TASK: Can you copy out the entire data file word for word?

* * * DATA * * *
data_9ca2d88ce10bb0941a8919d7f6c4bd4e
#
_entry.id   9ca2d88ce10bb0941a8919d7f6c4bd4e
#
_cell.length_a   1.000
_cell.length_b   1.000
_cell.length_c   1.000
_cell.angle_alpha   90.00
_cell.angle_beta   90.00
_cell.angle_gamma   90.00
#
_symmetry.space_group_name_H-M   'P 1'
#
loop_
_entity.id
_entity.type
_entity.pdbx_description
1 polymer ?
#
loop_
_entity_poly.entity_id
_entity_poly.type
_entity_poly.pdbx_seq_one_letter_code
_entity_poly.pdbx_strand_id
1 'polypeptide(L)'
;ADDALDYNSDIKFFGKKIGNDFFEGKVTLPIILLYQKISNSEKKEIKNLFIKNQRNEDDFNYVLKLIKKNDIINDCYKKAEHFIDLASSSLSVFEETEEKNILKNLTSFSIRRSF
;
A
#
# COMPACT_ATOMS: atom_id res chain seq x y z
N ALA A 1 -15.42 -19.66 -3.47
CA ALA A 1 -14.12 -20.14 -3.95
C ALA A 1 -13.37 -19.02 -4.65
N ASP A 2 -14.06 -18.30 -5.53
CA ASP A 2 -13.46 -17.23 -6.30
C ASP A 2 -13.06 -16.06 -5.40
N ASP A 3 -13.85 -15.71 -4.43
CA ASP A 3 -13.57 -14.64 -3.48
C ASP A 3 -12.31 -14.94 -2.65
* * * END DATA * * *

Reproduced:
data_9ca2d88ce10bb0941a8919d7f6c4bd4e
#
_entry.id   9ca2d88ce10bb0941a8919d7f6c4bd4e
#
_cell.length_a   1.000
_cell.length_b   1.000
_cell.length_c   1.000
_cell.angle_alpha   90.00
_cell.angle_beta   90.00
_cell.angle_gamma   90.00
#
_symmetry.space_group_name_H-M   'P 1'
#
loop_
_entity.id
_entity.type
_entity.pdbx_description
1 polymer ?
#
loop_
_entity_poly.entity_id
_entity_poly.type
_entity_poly.pdbx_seq_one_letter_code
_entity_poly.pdbx_strand_id
1 'polypeptide(L)'
;ADDALDYNSDIKFFGKKIGNDFFEGKVTLPIILLYQKISNSEKKEIKNLFIKNQRNEDDFNYVLKLIKKNDIINDCYKKAEHFIDLASSSLSVFEETEEKNILKNLTSFSIRRSF
;
A
#
# COMPACT_ATOMS: atom_id res chain seq x y z
N ALA A 1 -15.42 -19.66 -3.47
CA ALA A 1 -14.12 -20.14 -3.95
C ALA A 1 -13.37 -19.02 -4.65
N ASP A 2 -14.06 -18.30 -5.53
CA ASP A 2 -13.46 -17.23 -6.30
C ASP A 2 -13.06 -16.06 -5.40
N ASP A 3 -13.85 -15.71 -4.43
CA ASP A 3 -13.57 -14.64 -3.48
C ASP A 3 -12.31 -14.94 -2.65